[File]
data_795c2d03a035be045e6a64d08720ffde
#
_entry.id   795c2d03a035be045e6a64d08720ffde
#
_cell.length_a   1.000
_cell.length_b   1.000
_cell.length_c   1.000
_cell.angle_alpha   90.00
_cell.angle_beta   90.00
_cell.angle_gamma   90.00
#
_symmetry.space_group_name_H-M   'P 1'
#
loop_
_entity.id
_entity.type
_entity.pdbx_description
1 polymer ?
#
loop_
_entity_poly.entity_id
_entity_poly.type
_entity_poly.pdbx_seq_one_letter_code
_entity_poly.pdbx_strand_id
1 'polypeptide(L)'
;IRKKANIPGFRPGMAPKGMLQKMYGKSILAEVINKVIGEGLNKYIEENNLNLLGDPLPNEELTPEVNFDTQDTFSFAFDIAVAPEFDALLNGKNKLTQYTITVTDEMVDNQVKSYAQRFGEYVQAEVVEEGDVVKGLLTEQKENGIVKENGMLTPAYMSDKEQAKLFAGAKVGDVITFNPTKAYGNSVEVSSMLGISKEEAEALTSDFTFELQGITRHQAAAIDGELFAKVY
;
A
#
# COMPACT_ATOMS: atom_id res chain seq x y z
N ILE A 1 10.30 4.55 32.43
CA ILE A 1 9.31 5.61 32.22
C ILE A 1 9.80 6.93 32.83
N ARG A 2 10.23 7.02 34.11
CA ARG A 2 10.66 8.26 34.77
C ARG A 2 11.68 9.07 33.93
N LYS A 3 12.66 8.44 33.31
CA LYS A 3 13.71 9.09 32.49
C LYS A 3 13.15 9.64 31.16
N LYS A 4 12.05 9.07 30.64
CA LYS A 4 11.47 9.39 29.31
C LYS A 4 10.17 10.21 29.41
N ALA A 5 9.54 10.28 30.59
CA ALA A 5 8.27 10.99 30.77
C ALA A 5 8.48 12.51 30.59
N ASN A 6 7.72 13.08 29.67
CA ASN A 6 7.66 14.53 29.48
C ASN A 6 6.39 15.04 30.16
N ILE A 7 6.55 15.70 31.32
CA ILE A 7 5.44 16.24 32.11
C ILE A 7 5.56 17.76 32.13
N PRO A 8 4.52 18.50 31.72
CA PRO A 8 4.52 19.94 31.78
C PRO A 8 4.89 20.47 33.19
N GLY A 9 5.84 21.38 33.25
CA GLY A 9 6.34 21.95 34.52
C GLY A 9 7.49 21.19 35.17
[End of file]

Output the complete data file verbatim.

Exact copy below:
data_795c2d03a035be045e6a64d08720ffde
#
_entry.id   795c2d03a035be045e6a64d08720ffde
#
_cell.length_a   1.000
_cell.length_b   1.000
_cell.length_c   1.000
_cell.angle_alpha   90.00
_cell.angle_beta   90.00
_cell.angle_gamma   90.00
#
_symmetry.space_group_name_H-M   'P 1'
#
loop_
_entity.id
_entity.type
_entity.pdbx_description
1 polymer ?
#
loop_
_entity_poly.entity_id
_entity_poly.type
_entity_poly.pdbx_seq_one_letter_code
_entity_poly.pdbx_strand_id
1 'polypeptide(L)'
;IRKKANIPGFRPGMAPKGMLQKMYGKSILAEVINKVIGEGLNKYIEENNLNLLGDPLPNEELTPEVNFDTQDTFSFAFDIAVAPEFDALLNGKNKLTQYTITVTDEMVDNQVKSYAQRFGEYVQAEVVEEGDVVKGLLTEQKENGIVKENGMLTPAYMSDKEQAKLFAGAKVGDVITFNPTKAYGNSVEVSSMLGISKEEAEALTSDFTFELQGITRHQAAAIDGELFAKVY
;
A
#
# COMPACT_ATOMS: atom_id res chain seq x y z
N ILE A 1 10.30 4.55 32.43
CA ILE A 1 9.31 5.61 32.22
C ILE A 1 9.80 6.93 32.83
N ARG A 2 10.23 7.02 34.11
CA ARG A 2 10.66 8.26 34.77
C ARG A 2 11.68 9.07 33.93
N LYS A 3 12.66 8.44 33.31
CA LYS A 3 13.71 9.09 32.49
C LYS A 3 13.15 9.64 31.16
N LYS A 4 12.05 9.07 30.64
CA LYS A 4 11.47 9.39 29.31
C LYS A 4 10.17 10.21 29.41
N ALA A 5 9.54 10.28 30.59
CA ALA A 5 8.27 10.99 30.77
C ALA A 5 8.48 12.51 30.59
N ASN A 6 7.72 13.08 29.67
CA ASN A 6 7.66 14.53 29.48
C ASN A 6 6.39 15.04 30.16
N ILE A 7 6.55 15.70 31.32
CA ILE A 7 5.44 16.24 32.11
C ILE A 7 5.56 17.76 32.13
N PRO A 8 4.52 18.50 31.72
CA PRO A 8 4.52 19.94 31.78
C PRO A 8 4.89 20.47 33.19
N GLY A 9 5.84 21.38 33.25
CA GLY A 9 6.34 21.95 34.52
C GLY A 9 7.49 21.19 35.17